I see from the papers that the Grand Hotel in Brighton dumped all their old guest records from 1997 into a skip outside the hotel. These reportedly included the personal address and financial information, such as credit card details of some very important people who had stayed there over the last decade.
This kind of foolishness underlines how important it is to take every effort to protect your personal information against the increasing risk of identity theft.
According to CIFAS - the UK's fraud prevention service - 120,000 people are affected by identity theft in the UK each year, while a Cabinet Office study carried out in 2002 estimated that crime facilitated by identity fraud cost Britain £1.3bn a year. This remains the most recent research on the problem, though in reality the figure could be much higher. The Home Office has put together a steering committee to tackle the issue. The committee's website, www.identity-theft.org.uk, offers detailed advice on protection from ID theft.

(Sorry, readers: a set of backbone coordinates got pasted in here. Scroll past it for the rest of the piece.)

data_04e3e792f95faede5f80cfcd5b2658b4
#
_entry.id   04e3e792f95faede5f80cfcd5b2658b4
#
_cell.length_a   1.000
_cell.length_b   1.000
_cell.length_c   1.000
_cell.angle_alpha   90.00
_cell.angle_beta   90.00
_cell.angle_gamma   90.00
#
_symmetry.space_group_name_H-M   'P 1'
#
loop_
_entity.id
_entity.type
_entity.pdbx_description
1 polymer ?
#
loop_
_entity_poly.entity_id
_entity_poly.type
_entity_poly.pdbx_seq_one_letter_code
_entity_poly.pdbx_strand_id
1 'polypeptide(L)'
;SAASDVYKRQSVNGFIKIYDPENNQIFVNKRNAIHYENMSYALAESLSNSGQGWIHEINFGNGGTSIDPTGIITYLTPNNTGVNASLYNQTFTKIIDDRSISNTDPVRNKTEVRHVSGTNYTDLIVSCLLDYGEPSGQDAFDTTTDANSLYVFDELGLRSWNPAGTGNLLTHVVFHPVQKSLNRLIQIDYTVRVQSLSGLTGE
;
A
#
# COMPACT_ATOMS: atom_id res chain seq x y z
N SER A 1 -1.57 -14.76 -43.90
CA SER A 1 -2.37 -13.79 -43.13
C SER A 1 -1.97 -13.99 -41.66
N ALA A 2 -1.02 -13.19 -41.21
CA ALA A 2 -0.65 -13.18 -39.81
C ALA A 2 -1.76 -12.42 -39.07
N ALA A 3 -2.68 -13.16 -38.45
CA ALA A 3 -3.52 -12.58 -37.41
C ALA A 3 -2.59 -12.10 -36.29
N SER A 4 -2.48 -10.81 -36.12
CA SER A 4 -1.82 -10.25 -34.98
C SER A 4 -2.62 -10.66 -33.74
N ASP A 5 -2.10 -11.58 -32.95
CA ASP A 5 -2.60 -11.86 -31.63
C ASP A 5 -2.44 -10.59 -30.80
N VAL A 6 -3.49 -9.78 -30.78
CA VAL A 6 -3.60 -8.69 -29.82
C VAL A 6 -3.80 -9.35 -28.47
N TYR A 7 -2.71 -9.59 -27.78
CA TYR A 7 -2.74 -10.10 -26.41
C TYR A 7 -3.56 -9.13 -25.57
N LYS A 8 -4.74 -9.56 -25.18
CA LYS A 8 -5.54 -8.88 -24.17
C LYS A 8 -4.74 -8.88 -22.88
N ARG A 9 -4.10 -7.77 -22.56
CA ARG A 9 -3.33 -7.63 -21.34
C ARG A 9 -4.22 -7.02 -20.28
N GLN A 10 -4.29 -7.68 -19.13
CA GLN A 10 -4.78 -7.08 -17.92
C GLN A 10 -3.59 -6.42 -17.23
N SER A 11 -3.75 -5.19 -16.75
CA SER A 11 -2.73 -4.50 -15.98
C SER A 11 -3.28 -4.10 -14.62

The Times newspaper reveals what most of us suspect already, that there is what the scientists would call and “operant connection” between playing violent video games and the potential for violent behaviour.
These computer games trigger a mechanism in the brain that makes people more likely to behave aggressively, research suggests.
A study of the effects of popular games such as Doom, Mortal Kombat and Grand Theft Auto, which involve brutal killings, high-powered weaponry and street crime, indicates that avid users become desensitised to shocking acts of aggression. Psychologists found that this brain alteration, in turn, appeared to prime regular users of such games to act more violently.
Some critics remain unconvinced by the findings, however. Jonathan Freedman, Professor of Psychology at the University of Toronto, who has prepared several government reports on media and games violence, said that all people “habituate” to any kind of stimulus. “All we are really getting is de-sensitisation to images,” he said. “There’s no way to show that this relates to real-life aggression.”